Composting Greenhouses 

Heating greenhouses with waste heat generated by compost is a second option that takes advantage of local resources and integrates different farm activities. In a composting greenhouse, heat and carbon dioxide are generated from manure-based compost contained in a special chamber attached to one side of the greenhouse.

 Compost-heated greenhouses gained a lot of attention from work undertaken at The New Alchemy Institute at Falmouth, Massachusetts. The New Alchemy Institute was one of the premier appropriate technology centers that operated in the 1970s and 80s. The Institute published widely on ecology, wind energy, solar energy, shelters, solar greenhouses, integrated pest management in greenhouses, organic farming, and sustainable agriculture. 

Though the technology to implement compost-heated greenhouses exist, they are seldom done on a commercial scale. ATTRA can provide more information on this topic on request.

Animal-Heated Greenhouses

Small animals like chickens and rabbits produce heat and carbon dioxide in addition to products like eggs and meat. A few growers have taken advantage of this fact and integrate animals with greenhouses as a source of heat. However, it can be a challenge to keep livestock in a greenhouse—the higher temperature and the humidity of a greenhouse are generally not healthy for animals.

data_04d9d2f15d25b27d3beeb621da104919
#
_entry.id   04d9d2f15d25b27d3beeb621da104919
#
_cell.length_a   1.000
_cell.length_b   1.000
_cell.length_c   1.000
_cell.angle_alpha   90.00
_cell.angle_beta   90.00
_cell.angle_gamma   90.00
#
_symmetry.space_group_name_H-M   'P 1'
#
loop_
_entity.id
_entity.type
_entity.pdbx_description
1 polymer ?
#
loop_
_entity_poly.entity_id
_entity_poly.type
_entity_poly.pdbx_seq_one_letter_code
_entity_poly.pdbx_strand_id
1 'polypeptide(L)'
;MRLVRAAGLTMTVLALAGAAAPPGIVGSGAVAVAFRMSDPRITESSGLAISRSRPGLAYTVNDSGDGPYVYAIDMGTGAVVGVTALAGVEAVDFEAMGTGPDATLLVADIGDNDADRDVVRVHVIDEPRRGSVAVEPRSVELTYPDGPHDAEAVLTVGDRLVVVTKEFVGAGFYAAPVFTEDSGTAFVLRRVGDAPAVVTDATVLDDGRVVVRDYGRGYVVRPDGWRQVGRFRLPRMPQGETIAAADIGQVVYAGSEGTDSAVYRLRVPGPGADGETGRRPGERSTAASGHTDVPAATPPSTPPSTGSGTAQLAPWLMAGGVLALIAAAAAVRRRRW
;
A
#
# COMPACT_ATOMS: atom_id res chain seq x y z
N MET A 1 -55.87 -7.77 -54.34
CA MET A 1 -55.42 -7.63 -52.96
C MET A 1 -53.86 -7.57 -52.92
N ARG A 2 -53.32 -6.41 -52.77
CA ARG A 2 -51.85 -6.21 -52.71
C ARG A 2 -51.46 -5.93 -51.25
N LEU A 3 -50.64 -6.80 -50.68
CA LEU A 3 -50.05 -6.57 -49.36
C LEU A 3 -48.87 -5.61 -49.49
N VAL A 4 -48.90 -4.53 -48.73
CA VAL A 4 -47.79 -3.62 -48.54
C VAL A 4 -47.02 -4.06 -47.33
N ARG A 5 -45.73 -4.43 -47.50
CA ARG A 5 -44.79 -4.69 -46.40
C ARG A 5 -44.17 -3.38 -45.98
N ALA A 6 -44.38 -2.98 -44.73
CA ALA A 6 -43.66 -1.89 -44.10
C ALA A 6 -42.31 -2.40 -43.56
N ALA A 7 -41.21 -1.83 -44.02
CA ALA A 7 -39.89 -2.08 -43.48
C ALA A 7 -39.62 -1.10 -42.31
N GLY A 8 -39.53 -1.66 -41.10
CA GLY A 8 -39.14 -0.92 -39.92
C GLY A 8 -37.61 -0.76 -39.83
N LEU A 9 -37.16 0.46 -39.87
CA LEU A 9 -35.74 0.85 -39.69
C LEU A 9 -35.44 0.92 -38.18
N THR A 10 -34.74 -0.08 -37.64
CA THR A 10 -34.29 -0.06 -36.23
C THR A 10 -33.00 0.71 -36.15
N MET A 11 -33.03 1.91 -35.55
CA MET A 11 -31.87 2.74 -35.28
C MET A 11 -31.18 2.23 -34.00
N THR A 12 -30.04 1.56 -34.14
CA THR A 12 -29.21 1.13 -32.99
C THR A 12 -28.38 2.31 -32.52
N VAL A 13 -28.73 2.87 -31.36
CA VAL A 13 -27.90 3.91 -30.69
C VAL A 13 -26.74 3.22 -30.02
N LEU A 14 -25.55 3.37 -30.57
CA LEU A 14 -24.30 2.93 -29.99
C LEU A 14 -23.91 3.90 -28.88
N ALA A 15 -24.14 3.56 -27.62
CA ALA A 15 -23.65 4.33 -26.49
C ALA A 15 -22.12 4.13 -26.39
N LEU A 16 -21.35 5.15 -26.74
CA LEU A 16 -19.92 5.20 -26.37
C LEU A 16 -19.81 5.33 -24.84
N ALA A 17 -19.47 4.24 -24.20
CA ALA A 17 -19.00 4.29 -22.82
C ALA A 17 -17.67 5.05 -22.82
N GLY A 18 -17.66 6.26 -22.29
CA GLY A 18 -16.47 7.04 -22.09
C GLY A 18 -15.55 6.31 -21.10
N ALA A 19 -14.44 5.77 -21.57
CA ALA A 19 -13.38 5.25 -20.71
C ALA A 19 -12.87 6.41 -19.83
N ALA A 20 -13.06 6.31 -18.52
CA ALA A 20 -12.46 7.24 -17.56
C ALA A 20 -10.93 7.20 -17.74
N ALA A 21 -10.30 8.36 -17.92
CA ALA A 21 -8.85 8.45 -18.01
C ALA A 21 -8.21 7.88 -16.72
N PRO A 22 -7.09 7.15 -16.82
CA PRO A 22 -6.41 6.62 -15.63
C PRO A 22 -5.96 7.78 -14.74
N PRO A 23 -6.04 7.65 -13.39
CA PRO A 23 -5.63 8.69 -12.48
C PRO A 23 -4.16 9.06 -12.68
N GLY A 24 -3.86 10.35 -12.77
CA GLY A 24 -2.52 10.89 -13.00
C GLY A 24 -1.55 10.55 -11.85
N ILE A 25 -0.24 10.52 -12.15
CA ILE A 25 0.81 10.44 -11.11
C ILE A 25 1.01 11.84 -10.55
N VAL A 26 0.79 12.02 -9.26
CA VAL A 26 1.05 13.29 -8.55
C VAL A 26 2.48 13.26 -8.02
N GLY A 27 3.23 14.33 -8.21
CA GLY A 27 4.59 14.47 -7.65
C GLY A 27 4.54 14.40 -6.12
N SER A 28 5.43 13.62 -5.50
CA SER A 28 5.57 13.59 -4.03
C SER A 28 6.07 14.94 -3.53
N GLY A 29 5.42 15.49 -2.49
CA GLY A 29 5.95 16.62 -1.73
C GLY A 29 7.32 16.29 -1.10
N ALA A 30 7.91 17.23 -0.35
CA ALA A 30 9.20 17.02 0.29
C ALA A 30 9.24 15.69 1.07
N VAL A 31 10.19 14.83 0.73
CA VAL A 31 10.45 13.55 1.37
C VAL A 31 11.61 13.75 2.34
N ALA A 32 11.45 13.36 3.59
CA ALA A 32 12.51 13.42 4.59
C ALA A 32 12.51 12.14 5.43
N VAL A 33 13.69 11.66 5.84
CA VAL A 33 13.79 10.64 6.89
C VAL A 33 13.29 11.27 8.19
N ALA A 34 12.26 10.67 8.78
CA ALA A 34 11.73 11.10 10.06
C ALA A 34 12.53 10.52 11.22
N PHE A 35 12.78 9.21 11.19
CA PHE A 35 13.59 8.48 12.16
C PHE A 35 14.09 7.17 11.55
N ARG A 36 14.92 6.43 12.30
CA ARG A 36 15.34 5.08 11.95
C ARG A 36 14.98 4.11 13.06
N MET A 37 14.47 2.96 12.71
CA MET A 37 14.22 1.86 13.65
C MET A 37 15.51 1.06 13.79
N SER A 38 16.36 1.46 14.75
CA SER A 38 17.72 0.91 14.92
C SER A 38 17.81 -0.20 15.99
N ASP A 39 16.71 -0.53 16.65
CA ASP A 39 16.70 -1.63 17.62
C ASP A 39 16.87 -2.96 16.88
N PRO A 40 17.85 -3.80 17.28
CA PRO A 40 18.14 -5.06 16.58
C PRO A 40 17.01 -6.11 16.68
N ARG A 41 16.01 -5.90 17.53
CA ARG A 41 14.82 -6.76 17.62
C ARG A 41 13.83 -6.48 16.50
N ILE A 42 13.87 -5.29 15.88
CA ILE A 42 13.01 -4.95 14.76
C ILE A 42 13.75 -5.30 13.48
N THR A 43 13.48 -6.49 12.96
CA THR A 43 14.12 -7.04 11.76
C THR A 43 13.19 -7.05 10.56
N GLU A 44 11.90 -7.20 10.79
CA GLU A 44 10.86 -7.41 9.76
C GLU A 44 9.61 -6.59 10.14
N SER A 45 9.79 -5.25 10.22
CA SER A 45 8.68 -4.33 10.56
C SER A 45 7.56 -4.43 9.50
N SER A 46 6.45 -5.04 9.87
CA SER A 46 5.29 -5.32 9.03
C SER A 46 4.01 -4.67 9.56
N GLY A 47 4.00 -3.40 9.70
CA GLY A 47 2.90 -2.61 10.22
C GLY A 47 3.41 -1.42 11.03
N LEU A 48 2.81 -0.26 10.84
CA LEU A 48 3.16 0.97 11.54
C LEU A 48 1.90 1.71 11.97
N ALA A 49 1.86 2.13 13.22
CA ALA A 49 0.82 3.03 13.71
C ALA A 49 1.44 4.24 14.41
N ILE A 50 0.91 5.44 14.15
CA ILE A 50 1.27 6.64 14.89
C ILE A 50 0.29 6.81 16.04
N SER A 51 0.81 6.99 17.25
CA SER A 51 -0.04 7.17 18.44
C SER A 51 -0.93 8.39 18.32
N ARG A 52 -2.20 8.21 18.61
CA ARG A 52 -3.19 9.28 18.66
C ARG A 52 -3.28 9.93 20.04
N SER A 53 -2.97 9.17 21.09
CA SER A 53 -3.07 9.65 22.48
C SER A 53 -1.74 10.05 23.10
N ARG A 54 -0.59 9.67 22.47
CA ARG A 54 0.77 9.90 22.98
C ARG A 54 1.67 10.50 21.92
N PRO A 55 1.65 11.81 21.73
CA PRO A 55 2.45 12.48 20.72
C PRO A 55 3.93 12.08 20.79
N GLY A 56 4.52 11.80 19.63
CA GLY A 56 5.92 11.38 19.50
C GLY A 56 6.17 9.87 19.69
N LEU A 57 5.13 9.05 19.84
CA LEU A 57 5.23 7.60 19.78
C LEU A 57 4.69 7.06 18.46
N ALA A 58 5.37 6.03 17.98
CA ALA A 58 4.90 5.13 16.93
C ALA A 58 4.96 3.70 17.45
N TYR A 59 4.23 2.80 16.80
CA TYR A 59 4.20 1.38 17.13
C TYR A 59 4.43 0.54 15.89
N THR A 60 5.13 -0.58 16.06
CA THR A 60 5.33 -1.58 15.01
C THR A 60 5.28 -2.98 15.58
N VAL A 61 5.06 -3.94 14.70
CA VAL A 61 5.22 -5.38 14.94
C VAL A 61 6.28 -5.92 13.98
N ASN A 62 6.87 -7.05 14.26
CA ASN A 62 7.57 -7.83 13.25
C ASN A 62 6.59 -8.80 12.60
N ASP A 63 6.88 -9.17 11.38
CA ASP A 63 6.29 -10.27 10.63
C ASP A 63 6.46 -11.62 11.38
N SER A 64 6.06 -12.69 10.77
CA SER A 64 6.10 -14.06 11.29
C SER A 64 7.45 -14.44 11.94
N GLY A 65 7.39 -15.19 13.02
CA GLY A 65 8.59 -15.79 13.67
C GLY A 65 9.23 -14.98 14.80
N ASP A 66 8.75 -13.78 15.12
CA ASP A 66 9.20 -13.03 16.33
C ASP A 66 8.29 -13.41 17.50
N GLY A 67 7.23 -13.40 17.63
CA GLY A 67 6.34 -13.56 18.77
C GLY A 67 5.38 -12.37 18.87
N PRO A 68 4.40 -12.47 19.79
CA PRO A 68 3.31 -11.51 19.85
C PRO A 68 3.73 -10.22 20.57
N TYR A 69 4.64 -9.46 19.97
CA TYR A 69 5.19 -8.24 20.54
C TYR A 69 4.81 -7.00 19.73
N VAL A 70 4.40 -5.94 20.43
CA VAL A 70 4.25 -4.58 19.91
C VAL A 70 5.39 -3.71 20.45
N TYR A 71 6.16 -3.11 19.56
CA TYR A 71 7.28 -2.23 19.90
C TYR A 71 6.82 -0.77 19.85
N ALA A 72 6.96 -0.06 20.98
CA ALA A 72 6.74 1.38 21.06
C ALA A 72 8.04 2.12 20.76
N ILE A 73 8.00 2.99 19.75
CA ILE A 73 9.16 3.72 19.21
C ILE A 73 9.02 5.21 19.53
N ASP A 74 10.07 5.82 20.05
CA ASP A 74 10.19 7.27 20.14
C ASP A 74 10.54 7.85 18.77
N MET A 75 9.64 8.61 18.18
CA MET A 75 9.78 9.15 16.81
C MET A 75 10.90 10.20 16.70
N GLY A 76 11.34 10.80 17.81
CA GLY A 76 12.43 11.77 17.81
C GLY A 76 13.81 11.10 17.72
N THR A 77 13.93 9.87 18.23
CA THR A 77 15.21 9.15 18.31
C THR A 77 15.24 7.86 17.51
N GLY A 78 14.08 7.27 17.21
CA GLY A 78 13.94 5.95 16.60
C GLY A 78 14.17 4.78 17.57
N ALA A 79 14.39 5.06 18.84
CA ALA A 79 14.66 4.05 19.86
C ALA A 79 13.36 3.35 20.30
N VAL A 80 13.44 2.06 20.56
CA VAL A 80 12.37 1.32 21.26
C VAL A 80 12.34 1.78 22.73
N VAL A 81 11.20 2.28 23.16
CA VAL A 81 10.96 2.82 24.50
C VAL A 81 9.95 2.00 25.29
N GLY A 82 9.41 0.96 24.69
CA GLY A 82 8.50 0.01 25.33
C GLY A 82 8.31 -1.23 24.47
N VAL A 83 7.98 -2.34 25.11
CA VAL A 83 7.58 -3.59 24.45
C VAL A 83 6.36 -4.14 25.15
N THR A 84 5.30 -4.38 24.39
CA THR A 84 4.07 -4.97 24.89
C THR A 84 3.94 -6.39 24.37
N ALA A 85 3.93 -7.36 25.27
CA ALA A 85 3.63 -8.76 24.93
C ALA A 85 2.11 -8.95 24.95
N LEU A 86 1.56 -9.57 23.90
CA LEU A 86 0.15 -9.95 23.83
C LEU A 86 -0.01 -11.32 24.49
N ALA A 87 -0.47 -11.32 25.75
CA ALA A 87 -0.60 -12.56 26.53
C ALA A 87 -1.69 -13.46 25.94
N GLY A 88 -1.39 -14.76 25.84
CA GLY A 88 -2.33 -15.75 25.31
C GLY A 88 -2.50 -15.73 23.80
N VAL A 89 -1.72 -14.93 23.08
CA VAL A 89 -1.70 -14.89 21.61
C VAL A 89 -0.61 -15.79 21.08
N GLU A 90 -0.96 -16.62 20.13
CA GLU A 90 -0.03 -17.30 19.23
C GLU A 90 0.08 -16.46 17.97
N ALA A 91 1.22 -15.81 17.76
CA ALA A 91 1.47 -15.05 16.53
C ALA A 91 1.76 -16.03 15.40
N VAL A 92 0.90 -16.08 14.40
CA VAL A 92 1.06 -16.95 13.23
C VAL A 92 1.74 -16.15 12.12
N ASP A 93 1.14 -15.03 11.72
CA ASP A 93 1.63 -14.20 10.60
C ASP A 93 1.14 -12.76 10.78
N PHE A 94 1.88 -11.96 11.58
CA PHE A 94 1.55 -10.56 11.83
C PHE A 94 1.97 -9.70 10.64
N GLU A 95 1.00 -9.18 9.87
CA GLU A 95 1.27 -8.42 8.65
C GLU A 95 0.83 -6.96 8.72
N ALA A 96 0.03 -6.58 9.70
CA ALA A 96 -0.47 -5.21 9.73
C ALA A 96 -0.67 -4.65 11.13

Anna Edey, mentioned above, uses an “earthling” to filter out the toxic ammonia gas from the rabbit and chicken manure she uses in her Solviva greenhouse. In addition, she keeps her chickens in a poultry room attached to the greenhouse where temperatures do not fluctuate from about 70°F.

Organic Greenhouse Production 

As defined by the USDA in 1980 (6), organic farming is a system that excludes the use of synthetic fertilizers, pesticides, and growth regulators. Organic farmers rely heavily on crop rotations, crop residues, animal manures, legumes, green manures, organic wastes, and mineral-bearing rocks to feed the soil and supply plant nutrients. Insects, weeds, and other pests are managed by mechanical cultivation, and cultural, biological and rational controls.